Beijing sees a slightly polluted day in May. Ozone pollution has emerged as a new threat to the city's air quality.
The Beijing-Tianjin-Hebei region has seen notable progress in tackling PM2.5 air pollution after four years of an official campaign but it now faces severe ozone pollution, according to a new report from Peking University.
This is the fourth report by the university's Center of Statistical Science and Guanghua School of Management evaluating the air quality in China's key areas.
The annual average concentration of PM2.5, tiny airborne particles that are particularly harmful to human health, in the 13 cities in the Beijing-Tianjin-Hebei region saw a 27-percent decrease from 100.1 micrograms per cubic meter in 2013 to 72.5 in 2016, according to analysis of over 44 million pieces of data collected from almost 100 facilities monitoring air quality between March 2013 and May 2017.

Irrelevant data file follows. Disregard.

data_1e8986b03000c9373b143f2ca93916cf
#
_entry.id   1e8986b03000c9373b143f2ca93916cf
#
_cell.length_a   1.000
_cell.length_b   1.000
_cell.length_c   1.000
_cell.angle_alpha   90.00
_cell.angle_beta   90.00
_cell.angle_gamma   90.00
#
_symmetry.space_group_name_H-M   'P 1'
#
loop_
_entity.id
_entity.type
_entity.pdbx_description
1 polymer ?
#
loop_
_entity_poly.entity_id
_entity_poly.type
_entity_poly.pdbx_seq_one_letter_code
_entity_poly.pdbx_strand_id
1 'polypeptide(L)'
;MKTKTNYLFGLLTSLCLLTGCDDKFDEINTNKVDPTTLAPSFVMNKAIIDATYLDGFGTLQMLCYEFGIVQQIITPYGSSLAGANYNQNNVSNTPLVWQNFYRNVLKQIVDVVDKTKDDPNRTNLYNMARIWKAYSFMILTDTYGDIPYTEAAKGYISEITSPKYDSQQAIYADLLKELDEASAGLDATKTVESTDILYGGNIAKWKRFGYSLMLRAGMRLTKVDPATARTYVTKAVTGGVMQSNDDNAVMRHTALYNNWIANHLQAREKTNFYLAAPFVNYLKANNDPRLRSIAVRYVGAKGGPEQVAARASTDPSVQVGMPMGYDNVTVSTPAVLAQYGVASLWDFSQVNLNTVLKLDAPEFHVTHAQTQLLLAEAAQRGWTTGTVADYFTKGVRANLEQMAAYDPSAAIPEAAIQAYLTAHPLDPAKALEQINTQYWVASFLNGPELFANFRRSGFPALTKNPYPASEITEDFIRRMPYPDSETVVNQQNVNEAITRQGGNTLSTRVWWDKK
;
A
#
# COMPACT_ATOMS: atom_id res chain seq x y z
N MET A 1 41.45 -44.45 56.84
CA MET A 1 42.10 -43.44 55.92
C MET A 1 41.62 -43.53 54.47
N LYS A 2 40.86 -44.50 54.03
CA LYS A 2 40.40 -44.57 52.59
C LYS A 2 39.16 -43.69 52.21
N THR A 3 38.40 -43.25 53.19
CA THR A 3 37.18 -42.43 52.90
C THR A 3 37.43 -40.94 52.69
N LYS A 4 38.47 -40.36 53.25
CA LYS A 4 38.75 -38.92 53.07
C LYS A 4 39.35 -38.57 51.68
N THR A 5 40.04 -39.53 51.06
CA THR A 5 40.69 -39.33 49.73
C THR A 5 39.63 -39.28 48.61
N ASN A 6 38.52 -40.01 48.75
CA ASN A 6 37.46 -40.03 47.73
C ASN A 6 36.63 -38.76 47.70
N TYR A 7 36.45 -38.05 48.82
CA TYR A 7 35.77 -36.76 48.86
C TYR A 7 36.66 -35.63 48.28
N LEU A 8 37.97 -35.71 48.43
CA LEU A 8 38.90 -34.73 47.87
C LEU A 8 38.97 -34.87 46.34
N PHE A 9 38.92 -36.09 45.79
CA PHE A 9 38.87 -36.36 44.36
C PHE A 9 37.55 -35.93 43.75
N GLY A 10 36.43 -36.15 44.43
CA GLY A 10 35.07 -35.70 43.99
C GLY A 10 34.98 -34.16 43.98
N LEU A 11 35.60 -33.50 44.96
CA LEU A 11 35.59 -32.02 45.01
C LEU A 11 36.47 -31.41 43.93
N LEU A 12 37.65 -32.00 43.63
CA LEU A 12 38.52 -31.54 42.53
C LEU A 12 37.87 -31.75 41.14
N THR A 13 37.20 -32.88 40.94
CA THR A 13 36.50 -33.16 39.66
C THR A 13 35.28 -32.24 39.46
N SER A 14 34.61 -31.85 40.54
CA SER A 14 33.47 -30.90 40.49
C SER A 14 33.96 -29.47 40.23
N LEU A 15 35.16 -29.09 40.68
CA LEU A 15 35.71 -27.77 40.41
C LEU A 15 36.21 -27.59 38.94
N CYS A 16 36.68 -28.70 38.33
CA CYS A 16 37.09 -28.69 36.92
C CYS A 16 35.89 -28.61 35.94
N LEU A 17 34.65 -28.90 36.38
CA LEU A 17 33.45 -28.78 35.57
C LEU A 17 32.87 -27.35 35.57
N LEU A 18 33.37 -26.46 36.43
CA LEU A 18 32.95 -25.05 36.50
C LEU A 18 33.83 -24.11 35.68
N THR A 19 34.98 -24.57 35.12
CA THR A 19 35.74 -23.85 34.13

The region as a whole is likely to reach the target set by the State Council in 2013 to reduce the PM2.5 concentration by 25 percent by the end of this year, the report predicted, as long as concentration levels don't bounce back too much from 2016.
However, the 13 cities have experienced different levels of improvement. Beijing, for example, declined only 6.7 percent to 77.2 micrograms per cubic meter last year, still a long way off the target of 60 by the end of 2017.
While there have been achievements in controlling PM2.5 air pollution, the report also pointed out severe ozone pollution in the urban sprawl around the Chinese capital.
Ozone is a powerful greenhouse gas and a widespread air pollutant in many major cities. The region's annual average concentration of ozone increased 13.3 percent in 2016 from 2013.
High concentrations of ground-level ozone can harm people's health, leading to respiratory problems, lung disease and asthma attacks.
Beijing has had 53 days with excessive ground-level ozone concentrations since May, 7 percent more than the annual average in the same period of the past five years, a member of staff at the Beijing Environmental Monitoring Center told the Global Times.
"In summers, this invisible oxygen pollution worsens, and governments should set reduction targets to control it, like they did in combating PM2.5," said Chen Songxi, leader of the Peking University survey.